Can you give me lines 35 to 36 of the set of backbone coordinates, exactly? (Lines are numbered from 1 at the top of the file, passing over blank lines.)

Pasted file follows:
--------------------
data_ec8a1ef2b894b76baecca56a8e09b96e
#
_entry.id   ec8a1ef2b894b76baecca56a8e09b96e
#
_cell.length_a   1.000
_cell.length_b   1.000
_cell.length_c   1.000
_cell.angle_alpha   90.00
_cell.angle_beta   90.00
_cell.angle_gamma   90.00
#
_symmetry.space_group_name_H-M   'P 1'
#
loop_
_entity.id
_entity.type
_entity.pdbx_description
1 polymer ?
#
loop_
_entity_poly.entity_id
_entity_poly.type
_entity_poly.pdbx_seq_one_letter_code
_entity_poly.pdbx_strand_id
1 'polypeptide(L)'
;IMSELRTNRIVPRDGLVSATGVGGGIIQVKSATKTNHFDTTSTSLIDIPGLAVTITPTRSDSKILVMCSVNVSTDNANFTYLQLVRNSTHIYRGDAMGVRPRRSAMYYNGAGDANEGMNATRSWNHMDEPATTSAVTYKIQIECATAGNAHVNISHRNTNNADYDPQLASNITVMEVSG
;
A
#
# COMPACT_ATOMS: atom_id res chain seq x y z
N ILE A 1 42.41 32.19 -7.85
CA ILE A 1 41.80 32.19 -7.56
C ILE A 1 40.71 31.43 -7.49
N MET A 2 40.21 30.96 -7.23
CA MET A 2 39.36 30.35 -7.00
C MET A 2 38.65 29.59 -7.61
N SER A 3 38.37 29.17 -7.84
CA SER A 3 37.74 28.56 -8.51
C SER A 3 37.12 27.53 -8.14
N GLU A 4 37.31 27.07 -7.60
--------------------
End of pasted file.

CA MET A 2 39.36 30.35 -7.00
C MET A 2 38.65 29.59 -7.61